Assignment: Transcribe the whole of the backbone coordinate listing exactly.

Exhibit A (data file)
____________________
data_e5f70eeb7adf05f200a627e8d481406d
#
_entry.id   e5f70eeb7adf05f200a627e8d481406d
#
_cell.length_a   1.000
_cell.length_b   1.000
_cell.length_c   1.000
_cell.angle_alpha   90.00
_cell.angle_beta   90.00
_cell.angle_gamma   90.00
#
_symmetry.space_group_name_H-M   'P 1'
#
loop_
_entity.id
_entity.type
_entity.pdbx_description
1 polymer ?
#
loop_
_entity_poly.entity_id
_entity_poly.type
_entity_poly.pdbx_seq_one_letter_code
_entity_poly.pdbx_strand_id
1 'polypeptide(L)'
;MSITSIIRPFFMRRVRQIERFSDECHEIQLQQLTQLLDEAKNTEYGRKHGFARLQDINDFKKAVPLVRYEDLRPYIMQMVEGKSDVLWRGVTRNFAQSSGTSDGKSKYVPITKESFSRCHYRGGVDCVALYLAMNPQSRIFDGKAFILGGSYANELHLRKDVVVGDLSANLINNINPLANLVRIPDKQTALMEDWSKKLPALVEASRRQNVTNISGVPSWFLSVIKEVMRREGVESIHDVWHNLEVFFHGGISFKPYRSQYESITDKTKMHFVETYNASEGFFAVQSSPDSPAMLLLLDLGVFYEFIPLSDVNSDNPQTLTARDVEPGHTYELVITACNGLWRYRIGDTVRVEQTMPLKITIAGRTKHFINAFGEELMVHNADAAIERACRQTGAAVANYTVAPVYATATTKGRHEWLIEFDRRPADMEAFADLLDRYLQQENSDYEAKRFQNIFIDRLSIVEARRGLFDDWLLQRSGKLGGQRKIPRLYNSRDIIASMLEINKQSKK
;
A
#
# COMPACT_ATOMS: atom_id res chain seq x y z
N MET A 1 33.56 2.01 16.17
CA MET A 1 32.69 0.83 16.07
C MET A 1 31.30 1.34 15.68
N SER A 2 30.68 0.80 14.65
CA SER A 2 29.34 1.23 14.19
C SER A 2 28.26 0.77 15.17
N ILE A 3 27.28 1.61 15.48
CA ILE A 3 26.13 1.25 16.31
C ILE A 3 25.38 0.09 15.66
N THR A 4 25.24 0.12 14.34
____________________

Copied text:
data_e5f70eeb7adf05f200a627e8d481406d
#
_entry.id   e5f70eeb7adf05f200a627e8d481406d
#
_cell.length_a   1.000
_cell.length_b   1.000
_cell.length_c   1.000
_cell.angle_alpha   90.00
_cell.angle_beta   90.00
_cell.angle_gamma   90.00
#
_symmetry.space_group_name_H-M   'P 1'
#
loop_
_entity.id
_entity.type
_entity.pdbx_description
1 polymer ?
#
loop_
_entity_poly.entity_id
_entity_poly.type
_entity_poly.pdbx_seq_one_letter_code
_entity_poly.pdbx_strand_id
1 'polypeptide(L)'
;MSITSIIRPFFMRRVRQIERFSDECHEIQLQQLTQLLDEAKNTEYGRKHGFARLQDINDFKKAVPLVRYEDLRPYIMQMVEGKSDVLWRGVTRNFAQSSGTSDGKSKYVPITKESFSRCHYRGGVDCVALYLAMNPQSRIFDGKAFILGGSYANELHLRKDVVVGDLSANLINNINPLANLVRIPDKQTALMEDWSKKLPALVEASRRQNVTNISGVPSWFLSVIKEVMRREGVESIHDVWHNLEVFFHGGISFKPYRSQYESITDKTKMHFVETYNASEGFFAVQSSPDSPAMLLLLDLGVFYEFIPLSDVNSDNPQTLTARDVEPGHTYELVITACNGLWRYRIGDTVRVEQTMPLKITIAGRTKHFINAFGEELMVHNADAAIERACRQTGAAVANYTVAPVYATATTKGRHEWLIEFDRRPADMEAFADLLDRYLQQENSDYEAKRFQNIFIDRLSIVEARRGLFDDWLLQRSGKLGGQRKIPRLYNSRDIIASMLEINKQSKK
;
A
#
# COMPACT_ATOMS: atom_id res chain seq x y z
N MET A 1 33.56 2.01 16.17
CA MET A 1 32.69 0.83 16.07
C MET A 1 31.30 1.34 15.68
N SER A 2 30.68 0.80 14.65
CA SER A 2 29.34 1.23 14.19
C SER A 2 28.26 0.77 15.17
N ILE A 3 27.28 1.61 15.48
CA ILE A 3 26.13 1.25 16.31
C ILE A 3 25.38 0.09 15.66
N THR A 4 25.24 0.12 14.34